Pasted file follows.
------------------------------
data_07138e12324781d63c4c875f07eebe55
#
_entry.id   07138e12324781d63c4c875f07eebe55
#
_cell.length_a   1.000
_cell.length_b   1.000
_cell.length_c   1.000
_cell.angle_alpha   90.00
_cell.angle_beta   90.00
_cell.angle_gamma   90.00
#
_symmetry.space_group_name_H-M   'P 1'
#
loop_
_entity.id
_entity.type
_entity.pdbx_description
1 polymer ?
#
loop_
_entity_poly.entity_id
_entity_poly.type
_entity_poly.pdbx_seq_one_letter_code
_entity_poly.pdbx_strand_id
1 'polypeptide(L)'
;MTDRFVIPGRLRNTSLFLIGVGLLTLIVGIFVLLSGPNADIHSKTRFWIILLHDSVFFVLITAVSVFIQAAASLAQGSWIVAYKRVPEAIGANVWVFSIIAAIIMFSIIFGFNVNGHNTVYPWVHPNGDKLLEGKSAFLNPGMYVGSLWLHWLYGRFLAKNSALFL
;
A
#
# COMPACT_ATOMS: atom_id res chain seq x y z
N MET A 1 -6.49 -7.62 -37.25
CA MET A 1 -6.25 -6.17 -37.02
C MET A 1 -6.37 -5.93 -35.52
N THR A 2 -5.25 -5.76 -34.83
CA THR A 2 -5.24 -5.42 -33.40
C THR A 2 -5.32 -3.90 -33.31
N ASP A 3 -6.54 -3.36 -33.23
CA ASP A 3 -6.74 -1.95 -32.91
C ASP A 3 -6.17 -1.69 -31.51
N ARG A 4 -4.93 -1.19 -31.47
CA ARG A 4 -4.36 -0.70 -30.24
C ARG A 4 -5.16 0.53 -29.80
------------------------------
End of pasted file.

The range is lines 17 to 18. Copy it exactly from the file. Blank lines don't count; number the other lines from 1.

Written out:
_entity.pdbx_description
1 polymer ?